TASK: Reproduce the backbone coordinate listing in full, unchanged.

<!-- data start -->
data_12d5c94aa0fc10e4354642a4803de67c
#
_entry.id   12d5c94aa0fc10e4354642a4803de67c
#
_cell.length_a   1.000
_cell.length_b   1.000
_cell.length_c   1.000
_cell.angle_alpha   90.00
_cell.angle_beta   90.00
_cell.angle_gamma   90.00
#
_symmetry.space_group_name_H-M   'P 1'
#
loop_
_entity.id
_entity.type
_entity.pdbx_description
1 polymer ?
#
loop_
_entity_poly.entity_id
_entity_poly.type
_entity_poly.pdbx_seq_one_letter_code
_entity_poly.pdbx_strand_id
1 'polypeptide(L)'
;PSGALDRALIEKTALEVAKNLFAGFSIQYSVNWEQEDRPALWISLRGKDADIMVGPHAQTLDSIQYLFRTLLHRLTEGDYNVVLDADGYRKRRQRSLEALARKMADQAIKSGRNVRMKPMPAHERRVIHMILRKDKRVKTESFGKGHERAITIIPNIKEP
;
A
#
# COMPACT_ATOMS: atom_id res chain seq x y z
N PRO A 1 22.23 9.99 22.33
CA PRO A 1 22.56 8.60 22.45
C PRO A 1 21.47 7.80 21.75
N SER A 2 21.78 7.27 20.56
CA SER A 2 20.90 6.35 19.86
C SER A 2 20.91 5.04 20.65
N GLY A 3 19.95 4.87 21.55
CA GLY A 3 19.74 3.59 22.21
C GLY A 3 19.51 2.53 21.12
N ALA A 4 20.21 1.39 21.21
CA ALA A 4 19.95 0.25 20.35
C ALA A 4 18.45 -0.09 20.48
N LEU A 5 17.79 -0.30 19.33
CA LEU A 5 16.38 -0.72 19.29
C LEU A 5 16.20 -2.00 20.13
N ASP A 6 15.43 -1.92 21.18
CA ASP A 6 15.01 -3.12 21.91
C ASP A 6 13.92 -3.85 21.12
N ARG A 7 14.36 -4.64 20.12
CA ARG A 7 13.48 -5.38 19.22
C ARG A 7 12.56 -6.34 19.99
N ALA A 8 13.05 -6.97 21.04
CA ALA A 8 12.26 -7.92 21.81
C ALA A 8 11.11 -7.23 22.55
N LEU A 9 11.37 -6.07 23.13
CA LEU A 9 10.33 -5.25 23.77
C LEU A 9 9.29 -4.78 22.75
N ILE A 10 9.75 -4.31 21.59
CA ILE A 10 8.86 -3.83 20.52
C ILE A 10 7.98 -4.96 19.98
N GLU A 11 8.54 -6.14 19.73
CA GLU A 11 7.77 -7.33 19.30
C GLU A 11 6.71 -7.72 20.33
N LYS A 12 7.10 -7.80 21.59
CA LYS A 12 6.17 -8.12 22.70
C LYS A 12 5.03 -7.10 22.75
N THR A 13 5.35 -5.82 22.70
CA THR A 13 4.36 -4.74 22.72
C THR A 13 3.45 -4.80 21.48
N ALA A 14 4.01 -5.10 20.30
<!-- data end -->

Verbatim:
data_12d5c94aa0fc10e4354642a4803de67c
#
_entry.id   12d5c94aa0fc10e4354642a4803de67c
#
_cell.length_a   1.000
_cell.length_b   1.000
_cell.length_c   1.000
_cell.angle_alpha   90.00
_cell.angle_beta   90.00
_cell.angle_gamma   90.00
#
_symmetry.space_group_name_H-M   'P 1'
#
loop_
_entity.id
_entity.type
_entity.pdbx_description
1 polymer ?
#
loop_
_entity_poly.entity_id
_entity_poly.type
_entity_poly.pdbx_seq_one_letter_code
_entity_poly.pdbx_strand_id
1 'polypeptide(L)'
;PSGALDRALIEKTALEVAKNLFAGFSIQYSVNWEQEDRPALWISLRGKDADIMVGPHAQTLDSIQYLFRTLLHRLTEGDYNVVLDADGYRKRRQRSLEALARKMADQAIKSGRNVRMKPMPAHERRVIHMILRKDKRVKTESFGKGHERAITIIPNIKEP
;
A
#
# COMPACT_ATOMS: atom_id res chain seq x y z
N PRO A 1 22.23 9.99 22.33
CA PRO A 1 22.56 8.60 22.45
C PRO A 1 21.47 7.80 21.75
N SER A 2 21.78 7.27 20.56
CA SER A 2 20.90 6.35 19.86
C SER A 2 20.91 5.04 20.65
N GLY A 3 19.95 4.87 21.55
CA GLY A 3 19.74 3.59 22.21
C GLY A 3 19.51 2.53 21.12
N ALA A 4 20.21 1.39 21.21
CA ALA A 4 19.95 0.25 20.35
C ALA A 4 18.45 -0.09 20.48
N LEU A 5 17.79 -0.30 19.33
CA LEU A 5 16.38 -0.72 19.29
C LEU A 5 16.20 -2.00 20.13
N ASP A 6 15.43 -1.92 21.18
CA ASP A 6 15.01 -3.12 21.91
C ASP A 6 13.92 -3.85 21.12
N ARG A 7 14.36 -4.64 20.12
CA ARG A 7 13.48 -5.38 19.22
C ARG A 7 12.56 -6.34 19.99
N ALA A 8 13.05 -6.97 21.04
CA ALA A 8 12.26 -7.92 21.81
C ALA A 8 11.11 -7.23 22.55
N LEU A 9 11.37 -6.07 23.13
CA LEU A 9 10.33 -5.25 23.77
C LEU A 9 9.29 -4.78 22.75
N ILE A 10 9.75 -4.31 21.59
CA ILE A 10 8.86 -3.83 20.52
C ILE A 10 7.98 -4.96 19.98
N GLU A 11 8.54 -6.14 19.73
CA GLU A 11 7.77 -7.33 19.30
C GLU A 11 6.71 -7.72 20.33
N LYS A 12 7.10 -7.80 21.59
CA LYS A 12 6.17 -8.12 22.70
C LYS A 12 5.03 -7.10 22.75
N THR A 13 5.35 -5.82 22.70
CA THR A 13 4.36 -4.74 22.72
C THR A 13 3.45 -4.80 21.48
N ALA A 14 4.01 -5.10 20.30